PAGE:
Low sensitivity to change includes instances wherein a change would pose little to no threat to the heritage value of a specific fabric, and would pose little to no threat to heritage significance in another part of the building.
|Component||Level of sensitivity||Nature of change impacting heritage values|
|Montague Island Lighthouse structure||high||
Major changes to facade materials and design.
Reduction of the all-round visibility of the structure and its setting on Montague Island.
Repainting of structure (in like colours).
Removal of asbestos/lead paint and/or other toxic materials.
Minor repairs to apron paving.
|Ground floor, including entrance vestibule||high||
Changes to facade materials and design.
Removal of 1880 timber frames wind lock vestibule.
|low||Repainting of ground flooe (in like colours).|
|Stairs, and weight tube||high||
Removal of 1880 geometric stairs.
Removal of 1880 riveted iron weight tube.
Permanent removal of clock weights from within weight tube.
|low||Repainting of stairs and weight tube (in like colours).|
|Intermediate floors||moderate||Removal of 1880 windows.|
|low||Reapinting of intermediate floor levels (in like colours).|
|Balcony||high||Major changes to facade materials and design.|
|low||Repainting of balcony floor/balustrade (in like colours).|
|Optical apparatus and pedestal||low||
Alteration or replacement of the Vega VRB-25 Beacon.
Changing of the light’s character.
Alteration or replacement of aluminium post pedestal.
|Lantern room||high||Removal of 188- Chance Bros. part spherical dome.|
Replacement of glazing.
Re-sealing of glazing.
6.3 Statutory and legislative requirements
Below are listed the various Acts and Code that influence the management of the Montague Island Lighthouse in terms of heritage, navigation, and work health and safety.
|Act or code||Description|
|Environmental Protection and Biodiversity Conservation Act 1999||The Environment Protection & Biodiversity Conservation Act (EPBC Act) requires agencies to prepare management plans that satisfy the obligations included in Schedule 7A and 7B of the EPBC Regulations 2000.|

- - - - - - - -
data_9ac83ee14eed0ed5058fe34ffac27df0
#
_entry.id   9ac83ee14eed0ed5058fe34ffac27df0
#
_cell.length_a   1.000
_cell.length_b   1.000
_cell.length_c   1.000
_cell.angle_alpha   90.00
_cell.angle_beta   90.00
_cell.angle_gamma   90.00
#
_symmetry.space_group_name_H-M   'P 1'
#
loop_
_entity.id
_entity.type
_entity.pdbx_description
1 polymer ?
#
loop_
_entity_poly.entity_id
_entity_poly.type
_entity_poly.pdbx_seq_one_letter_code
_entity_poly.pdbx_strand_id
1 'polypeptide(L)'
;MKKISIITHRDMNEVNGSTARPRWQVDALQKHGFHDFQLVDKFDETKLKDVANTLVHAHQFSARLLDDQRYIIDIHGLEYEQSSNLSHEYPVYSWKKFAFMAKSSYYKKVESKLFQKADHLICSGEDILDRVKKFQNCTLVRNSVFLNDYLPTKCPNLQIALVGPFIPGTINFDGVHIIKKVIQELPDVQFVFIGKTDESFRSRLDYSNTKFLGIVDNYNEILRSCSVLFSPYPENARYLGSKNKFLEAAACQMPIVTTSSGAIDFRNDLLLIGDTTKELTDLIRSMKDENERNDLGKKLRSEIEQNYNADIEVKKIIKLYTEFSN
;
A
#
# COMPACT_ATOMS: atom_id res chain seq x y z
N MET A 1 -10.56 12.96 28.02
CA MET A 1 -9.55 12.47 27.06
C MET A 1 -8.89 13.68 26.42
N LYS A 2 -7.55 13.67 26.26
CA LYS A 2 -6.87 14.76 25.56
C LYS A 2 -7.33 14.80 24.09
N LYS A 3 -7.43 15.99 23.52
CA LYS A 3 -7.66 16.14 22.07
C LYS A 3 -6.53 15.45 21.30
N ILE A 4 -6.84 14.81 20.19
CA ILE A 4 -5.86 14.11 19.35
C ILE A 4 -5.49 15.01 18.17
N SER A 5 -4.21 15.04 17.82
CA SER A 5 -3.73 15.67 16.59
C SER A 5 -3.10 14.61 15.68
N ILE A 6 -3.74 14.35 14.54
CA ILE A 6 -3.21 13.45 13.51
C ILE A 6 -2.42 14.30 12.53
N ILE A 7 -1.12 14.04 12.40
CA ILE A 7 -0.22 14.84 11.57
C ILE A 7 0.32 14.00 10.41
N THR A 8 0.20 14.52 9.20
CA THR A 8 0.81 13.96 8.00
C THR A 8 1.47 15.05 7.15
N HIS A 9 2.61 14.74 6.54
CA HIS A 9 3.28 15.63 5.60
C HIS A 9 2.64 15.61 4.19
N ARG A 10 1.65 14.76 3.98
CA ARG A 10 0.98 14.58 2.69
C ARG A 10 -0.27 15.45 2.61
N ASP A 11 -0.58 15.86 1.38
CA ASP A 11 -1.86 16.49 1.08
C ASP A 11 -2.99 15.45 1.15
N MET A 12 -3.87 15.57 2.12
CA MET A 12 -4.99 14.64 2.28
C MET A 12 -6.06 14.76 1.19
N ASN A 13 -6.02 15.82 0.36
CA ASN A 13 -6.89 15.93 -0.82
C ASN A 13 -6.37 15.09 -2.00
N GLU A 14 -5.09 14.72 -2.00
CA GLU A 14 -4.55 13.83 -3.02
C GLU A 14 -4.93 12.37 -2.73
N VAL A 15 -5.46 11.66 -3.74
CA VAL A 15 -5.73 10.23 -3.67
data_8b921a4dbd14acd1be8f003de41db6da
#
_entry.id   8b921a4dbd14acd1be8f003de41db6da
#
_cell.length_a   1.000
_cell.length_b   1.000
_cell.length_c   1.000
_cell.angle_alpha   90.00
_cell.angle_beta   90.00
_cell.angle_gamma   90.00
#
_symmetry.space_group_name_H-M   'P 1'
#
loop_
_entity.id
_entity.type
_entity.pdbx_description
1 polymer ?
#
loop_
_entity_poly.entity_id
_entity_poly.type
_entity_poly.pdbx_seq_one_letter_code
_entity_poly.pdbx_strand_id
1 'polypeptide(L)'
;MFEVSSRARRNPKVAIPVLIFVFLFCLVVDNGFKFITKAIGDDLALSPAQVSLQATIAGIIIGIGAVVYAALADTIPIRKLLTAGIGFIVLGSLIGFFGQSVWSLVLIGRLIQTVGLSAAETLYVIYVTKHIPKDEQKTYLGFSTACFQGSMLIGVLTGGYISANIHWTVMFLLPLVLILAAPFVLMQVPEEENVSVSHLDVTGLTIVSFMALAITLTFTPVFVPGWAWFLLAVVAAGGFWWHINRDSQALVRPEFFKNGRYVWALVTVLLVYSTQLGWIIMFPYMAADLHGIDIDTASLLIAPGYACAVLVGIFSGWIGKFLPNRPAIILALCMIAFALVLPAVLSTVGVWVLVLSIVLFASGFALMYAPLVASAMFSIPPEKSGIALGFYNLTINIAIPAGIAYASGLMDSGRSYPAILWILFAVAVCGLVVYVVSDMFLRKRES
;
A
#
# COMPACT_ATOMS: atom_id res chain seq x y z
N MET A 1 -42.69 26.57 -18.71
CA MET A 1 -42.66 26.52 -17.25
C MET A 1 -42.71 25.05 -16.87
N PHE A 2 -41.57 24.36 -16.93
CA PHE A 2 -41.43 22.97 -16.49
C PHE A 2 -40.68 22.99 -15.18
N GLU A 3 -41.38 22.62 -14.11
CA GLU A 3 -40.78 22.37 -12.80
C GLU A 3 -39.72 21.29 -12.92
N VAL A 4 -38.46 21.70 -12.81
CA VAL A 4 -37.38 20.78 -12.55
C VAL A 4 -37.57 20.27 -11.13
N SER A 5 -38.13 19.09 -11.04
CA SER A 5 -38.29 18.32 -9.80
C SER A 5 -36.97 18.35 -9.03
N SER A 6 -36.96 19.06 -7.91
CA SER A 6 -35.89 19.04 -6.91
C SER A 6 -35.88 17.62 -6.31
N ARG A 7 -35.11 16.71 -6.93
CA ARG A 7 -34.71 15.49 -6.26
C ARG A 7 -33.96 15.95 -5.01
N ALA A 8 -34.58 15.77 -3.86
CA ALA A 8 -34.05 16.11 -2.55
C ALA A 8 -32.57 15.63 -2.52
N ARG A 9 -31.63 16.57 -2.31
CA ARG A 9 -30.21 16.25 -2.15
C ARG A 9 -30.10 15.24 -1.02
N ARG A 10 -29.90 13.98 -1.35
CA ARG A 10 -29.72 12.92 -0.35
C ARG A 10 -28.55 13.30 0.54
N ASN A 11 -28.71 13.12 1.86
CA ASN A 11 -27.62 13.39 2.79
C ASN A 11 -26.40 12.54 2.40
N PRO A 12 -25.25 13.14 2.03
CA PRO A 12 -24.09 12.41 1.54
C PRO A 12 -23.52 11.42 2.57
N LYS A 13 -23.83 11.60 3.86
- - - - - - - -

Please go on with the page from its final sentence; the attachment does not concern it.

|Environment Protection and Biodiversity Conservation Regulations 2000 Schedule 7B||
The Commonwealth Department of the Environment and Energy has determined these principles as essential for guidance in managing heritage properties.
|AMSA Heritage Strategy 2018||
As the custodian of many iconic sites, AMSA has long recognised the importance of preserving their cultural heritage.
This Heritage Strategy is in response to section 341ZA of the EPBC Regulations which obliges AMSA to prepare and maintain a heritage strategy, along with obliging AMSA to:
The strategy derives from the AMSA Corporate Plan and achievements are reported through the AMSA Annual Report. The 2018-19 AMSA Annual report can be found online.f
|Navigation Act 2012||
Part 5 of the Act outlines AMSA’s power to establish, maintain and inspect marine aids to navigation (such as the Montague Island Lighthouse).
|Australian Heritage Council Act 2003||
This Act establishes the Australian Heritage Council, whose functions are:
To make assessments under Division 1A and 3A of Part 15 of the EPBC Act 1999;
|New South Wales Heritage Act 1977||This Act intends to:
|New South Wales Heritage Regulation 2012||
|National Parks and Wildlife Act 1974||
Part 4, Division 2, Section 30F: Historic Sites
|Building Code of Australia||
The Code is the definitive regulatory resource for building construction, providing a nationally accepted and uniform approach to technical requirements for the building industry. It specifies matters relating to building work in order to achieve a range of health and safety objectives, including fire safety.
As far as possible, Commonwealth agencies aim to achieve compliance with the Code, although this may not be entirely possible because of the nature of and constraints provided by existing circumstances, such as an existing building.
|Work Health and Safety Act 2011
The objectives of this Act include:
[Quoted from Division 2 of Act]
This has implications for the Montague Island Lighthouse of Australia as it is related to AMSA staff, contractors and visitors.
6.4 Operational requirements / occupier needs
As a working AtoN, the operational needs of the Montague Island Lighthouse are primarily concerned with navigational requirements.
Operational details and requirements
Below are the operational details and navigational requirements of the Montague Island light as outlined by AMSA.
Navigational requirement for AMSA AtoN site
An AtoN is required on Montague Island, 30 miles south of Batemans Bay, to warn of the island itself and that it lies 3.8 miles off of the coast.
This AtoN also warns of the unmarked Aughinish Rock which lies one mile to the south.
This AtoN is required as a navigation mark for vessels transiting north–south along the eastern Australian coast.
Ocean Data Acquisition System (ODAS) at depths of 15 metres are shown 3.1 miles north and 4.2 miles north east of the island.